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Travis O'Brien is a research scientist in the Climate Sciences Department. His research centers on understanding the physical processes that determine the climates of various regions, and how such processes and regional climates may change in the future. He is presently focused on the characterization, development, and application of climate models for studies of coastal climatology.
Climate models are our one of our primary tools for investigating climatological processes and for developing detailed theories about how the climate system works. Climate modeling can be viewed as a cycle that has three main stages: model development, model characterization, and model application. As observation- and model-based studies improve our understanding of the natural world, it is often necessary to improve climate models in order to investigate new questions; model development is the stage in which we build new information into our climate models. It is important to understand the properties of these models in order to understand ways in which model phenomena may reflect natural phenomena; model the characterization, which includes model validation, is the stage in which we develop a thorough understanding of the model itself and of how well the model represents nature. Climate model application is the stage in which we use a climate model to gain new understanding about how the natural climate system works. Travis is involved in all three stages of climate model-based research.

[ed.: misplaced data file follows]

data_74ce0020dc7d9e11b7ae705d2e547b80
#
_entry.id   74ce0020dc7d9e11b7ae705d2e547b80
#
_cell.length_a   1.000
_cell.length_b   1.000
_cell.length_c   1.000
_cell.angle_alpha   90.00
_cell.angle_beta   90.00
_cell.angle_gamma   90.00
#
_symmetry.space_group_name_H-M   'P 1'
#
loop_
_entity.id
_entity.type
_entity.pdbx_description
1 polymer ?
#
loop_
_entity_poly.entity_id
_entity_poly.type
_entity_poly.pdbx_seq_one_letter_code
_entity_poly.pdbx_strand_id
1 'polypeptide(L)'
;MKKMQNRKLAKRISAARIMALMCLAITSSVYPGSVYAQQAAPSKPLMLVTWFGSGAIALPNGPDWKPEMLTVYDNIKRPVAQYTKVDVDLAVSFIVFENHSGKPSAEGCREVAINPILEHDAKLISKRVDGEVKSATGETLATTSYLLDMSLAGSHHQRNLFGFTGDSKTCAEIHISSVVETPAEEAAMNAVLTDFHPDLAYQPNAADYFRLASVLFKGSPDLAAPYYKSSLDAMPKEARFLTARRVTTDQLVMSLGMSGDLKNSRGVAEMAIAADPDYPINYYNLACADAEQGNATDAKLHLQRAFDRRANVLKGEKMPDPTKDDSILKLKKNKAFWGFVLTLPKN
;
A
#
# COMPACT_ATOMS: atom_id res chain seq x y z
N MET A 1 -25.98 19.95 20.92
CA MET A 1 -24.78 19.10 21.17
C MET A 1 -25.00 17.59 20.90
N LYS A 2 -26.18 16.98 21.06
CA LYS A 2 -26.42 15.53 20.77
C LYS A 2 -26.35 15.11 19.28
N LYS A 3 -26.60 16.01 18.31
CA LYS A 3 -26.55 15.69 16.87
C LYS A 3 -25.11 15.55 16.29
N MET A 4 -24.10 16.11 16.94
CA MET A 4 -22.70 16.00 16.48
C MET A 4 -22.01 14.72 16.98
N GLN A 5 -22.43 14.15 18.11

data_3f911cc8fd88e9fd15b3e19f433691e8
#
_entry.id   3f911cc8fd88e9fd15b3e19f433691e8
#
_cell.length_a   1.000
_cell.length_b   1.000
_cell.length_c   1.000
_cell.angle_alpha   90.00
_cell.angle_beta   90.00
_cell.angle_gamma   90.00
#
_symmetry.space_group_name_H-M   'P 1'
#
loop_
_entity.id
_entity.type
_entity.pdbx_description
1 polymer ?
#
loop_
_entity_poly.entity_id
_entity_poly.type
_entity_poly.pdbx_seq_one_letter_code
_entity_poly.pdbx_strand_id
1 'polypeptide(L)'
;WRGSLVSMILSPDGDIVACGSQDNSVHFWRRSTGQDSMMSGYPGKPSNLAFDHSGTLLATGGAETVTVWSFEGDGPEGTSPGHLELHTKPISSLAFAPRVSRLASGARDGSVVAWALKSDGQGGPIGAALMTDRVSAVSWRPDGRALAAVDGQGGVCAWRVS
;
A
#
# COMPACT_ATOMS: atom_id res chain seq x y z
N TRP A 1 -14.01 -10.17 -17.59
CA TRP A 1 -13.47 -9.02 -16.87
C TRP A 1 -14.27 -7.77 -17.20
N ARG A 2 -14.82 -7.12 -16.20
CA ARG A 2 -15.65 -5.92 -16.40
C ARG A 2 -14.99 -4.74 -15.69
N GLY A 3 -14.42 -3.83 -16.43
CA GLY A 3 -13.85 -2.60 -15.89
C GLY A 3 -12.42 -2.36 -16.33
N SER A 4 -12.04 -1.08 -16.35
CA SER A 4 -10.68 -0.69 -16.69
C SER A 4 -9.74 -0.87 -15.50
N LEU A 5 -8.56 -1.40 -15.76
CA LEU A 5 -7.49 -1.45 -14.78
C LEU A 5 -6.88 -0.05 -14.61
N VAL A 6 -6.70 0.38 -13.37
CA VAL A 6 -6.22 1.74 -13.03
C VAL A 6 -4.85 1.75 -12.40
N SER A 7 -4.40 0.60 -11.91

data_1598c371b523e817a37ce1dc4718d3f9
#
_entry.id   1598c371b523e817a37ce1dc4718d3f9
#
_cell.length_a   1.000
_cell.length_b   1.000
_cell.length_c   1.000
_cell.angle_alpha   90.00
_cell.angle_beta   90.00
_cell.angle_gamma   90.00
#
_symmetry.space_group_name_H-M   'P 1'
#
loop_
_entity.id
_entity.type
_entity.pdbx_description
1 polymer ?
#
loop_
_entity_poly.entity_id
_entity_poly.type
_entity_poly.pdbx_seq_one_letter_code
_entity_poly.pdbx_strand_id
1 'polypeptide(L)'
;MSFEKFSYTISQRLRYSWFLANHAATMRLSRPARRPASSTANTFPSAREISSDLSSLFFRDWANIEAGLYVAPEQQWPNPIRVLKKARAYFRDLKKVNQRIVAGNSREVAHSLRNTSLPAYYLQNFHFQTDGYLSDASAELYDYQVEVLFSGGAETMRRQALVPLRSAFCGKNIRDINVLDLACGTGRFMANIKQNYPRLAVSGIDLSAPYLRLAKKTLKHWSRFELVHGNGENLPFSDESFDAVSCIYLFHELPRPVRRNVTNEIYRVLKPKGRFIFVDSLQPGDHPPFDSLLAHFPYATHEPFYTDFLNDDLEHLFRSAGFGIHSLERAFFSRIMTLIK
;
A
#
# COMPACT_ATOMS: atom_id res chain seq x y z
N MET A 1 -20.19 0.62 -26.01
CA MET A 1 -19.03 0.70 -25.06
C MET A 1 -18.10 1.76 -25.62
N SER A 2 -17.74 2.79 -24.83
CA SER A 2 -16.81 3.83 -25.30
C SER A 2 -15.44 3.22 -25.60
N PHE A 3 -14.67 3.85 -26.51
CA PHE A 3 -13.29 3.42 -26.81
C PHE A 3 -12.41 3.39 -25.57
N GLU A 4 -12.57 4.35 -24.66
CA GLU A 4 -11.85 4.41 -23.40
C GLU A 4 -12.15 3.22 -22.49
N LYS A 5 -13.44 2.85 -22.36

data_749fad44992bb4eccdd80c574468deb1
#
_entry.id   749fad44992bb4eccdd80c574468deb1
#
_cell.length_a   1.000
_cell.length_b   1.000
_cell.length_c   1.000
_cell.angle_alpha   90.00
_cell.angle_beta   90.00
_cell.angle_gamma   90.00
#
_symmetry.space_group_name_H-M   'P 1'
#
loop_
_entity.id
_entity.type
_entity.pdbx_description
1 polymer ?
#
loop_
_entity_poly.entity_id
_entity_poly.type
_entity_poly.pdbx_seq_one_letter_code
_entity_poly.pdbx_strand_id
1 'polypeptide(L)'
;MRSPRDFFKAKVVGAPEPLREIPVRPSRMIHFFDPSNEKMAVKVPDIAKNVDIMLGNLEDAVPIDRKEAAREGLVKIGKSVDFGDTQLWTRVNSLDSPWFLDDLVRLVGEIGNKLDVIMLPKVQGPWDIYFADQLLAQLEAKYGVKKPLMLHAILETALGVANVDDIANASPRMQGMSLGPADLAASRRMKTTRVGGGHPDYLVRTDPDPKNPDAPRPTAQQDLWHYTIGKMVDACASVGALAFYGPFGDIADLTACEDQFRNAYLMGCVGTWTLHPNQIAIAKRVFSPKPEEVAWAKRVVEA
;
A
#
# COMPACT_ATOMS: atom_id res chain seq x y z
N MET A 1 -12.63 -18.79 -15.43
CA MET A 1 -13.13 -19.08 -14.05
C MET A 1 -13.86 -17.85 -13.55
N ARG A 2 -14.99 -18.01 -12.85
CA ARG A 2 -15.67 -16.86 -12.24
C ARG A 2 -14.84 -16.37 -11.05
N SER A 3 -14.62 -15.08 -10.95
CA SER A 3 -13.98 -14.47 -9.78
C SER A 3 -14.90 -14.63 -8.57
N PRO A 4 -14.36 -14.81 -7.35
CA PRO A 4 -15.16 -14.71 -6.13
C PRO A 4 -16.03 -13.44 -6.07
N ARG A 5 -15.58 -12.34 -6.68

Travis is currently investigating how and why resolved cloud systems in the Community Atmosphere Model change with model resolution (O'Brien et al.; 2013, J. Climate). He is also developing a satellite-based climatology of coastal fog for the purposes of climate model evaluation and for climate process studies. He has published studies on the impact of intrinsic model variability on the interpretation of sensitivity studies in a regional climate model (O'Brien et al.; 2010, Clim. Dyn.) and on the validation of a regional climate model with an updated boundary layer parameterization (O'Brien et al.; 2012, Geophys. Mod. Dev.).
The bulk of Travis' dissertation work involved coupling a new turbulence (boundary layer) parameterization into a regional climate model; he coupled the University of Washington turbulence parameterization into the International Centre for Theoretical Physics's regional climate model, RegCM4.1. The new turbulence parameterization improves the representation of the physical processes that occur at the tops of stratiform clouds, and it allows RegCM4.1 to develop stratocumulus clouds and coastal fog. This effort is described in O'Brien et al. (2012, Geophys. Mod. Dev.), Giorgi et al. (2012; Clim. Res.), and O'Brien et al. (2012, Clim. Dyn.).
Travis currently serves as a volunteer developer on the RegCM development team, and he helps to maintain and develop the University of Washington code in RegCM.
Travis is using RegCM, Community Earth System Model, and various observational datasets to understand how and why California coastal fog has declined over the past century and how fog may change in the future. So far this research has provided strong evidence that local sea surface temperatures are one of the strongest drivers of year-to-year variability in fog, and that systematic changes in near-coastal circulation (particularly a strengthening of subsidence related to a strengthening of the coastal jet) have driven the decline in fog. Current efforts involve using a coupled ocean-atmosphere modeling system to understand how changes in near-coastal upwelling may additionally change coastal fog.